Book Review

Interconnections: Bridges, Routers, Switches, and Internetworking Protocols, 2nd ed.

Radia Perlman
Addison-Wesley, 2000 (537pp) ISBN 0-201-63448-1


This book is one of the Addison-Wesley Professional Computing Series, which includes books by W. Richard Stevens and other renowned authorities on computers. Radia Perlman is also an authority on network routing, having invented the spanning tree algorithm which is used in most modern routers. She describes in impressively clear and often witty language the various internetworking protocols, such as ATM, IP, CLNP, DECnet, and IPX, at all levels of detail from overall network down to each byte of their respective datagrams, and explains the problems and various solutions that have been proposed over the years, and how these protocols might have been improved. The author's enthusiasm for the topics is evident throughout the book.

The main focus of the book is routing. To function without excessive user intervention, Internet routers need to spontaneously create a self-organizing network with no circular paths so that a finite, if not necessarily optimal, path can be found between any two nodes. Unlike neurons in a brain, however, routers also need to maintain some information about the network, and need some metric such as Dijkstra's algorithm for computing a good path between nodes. The book describes addressing, link state routing, load splitting, ATM, VPNs, source routing, packet forwarding, and many other essential concepts in computer networking. A few topics, such as frame relay, are mysteriously omitted (X.25 is covered, however).

Although not essential for understanding the material in this book, it would be helpful to have been exposed to networking concepts before reading the book. Otherwise the reader may feel inundated by acronyms, which make the book seem like a Russian novel, in which the reader constantly looks up the names of the characters in the glossary. For example, in the chapter "Specific Routing Protocols", the author contrasts PNNI, RTMP, IPX-RIP, and DECnet with IS-IS, OSPF, and NLSP. Each of these routing protocols uses several different types of packets, such as 'hello' packets and LSA ('link state acknowledgment') packets, which are described in precise detail.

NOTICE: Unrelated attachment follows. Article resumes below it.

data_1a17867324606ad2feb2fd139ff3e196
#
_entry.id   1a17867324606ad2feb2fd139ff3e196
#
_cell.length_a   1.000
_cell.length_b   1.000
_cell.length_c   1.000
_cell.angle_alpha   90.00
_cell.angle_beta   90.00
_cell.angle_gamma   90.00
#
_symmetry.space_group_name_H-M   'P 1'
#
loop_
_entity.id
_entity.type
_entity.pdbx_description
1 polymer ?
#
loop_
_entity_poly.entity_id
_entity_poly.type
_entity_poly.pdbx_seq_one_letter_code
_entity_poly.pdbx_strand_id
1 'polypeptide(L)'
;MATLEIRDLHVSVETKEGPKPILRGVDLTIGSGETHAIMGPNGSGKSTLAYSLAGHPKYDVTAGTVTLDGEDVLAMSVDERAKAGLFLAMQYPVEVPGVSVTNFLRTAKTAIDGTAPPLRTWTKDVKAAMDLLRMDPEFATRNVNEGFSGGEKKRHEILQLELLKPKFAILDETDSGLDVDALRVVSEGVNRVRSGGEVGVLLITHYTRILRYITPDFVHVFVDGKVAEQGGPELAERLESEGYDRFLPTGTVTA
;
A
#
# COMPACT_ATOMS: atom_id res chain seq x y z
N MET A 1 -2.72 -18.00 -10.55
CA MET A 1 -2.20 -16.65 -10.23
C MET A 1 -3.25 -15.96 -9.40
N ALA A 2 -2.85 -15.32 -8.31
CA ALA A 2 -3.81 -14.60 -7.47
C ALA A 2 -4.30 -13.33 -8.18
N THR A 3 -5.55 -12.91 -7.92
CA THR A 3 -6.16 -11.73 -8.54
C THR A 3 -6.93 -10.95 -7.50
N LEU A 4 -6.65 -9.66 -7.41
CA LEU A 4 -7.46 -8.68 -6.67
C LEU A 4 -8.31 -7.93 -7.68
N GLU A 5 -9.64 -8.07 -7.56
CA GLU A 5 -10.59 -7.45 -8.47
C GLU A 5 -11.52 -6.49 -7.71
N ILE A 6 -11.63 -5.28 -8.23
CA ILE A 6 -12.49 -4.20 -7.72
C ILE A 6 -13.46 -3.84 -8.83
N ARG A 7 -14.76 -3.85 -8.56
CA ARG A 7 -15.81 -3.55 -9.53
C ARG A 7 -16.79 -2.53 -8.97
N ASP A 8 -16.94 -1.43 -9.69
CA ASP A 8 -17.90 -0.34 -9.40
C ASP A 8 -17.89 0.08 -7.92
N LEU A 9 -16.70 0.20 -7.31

The last chapter, "Protocol Design Folklore", provides some of the author's thoughts and opinions about various networking topics.

There is no discussion of the physical layer or lower data link layers of the network, such as cabling, bandwidth, Gigabit ethernet, or error correction protocols, and no discussion of any of the specialized operating systems or computer architecture used by routers, bridges, or switches. Each of these topics could fill a book in itself. What Interconnections does cover, is the design principles and protocol implementations used to make routers communicate with each other and with nodes on the network. It covers these topics with exceptional clarity and expertise.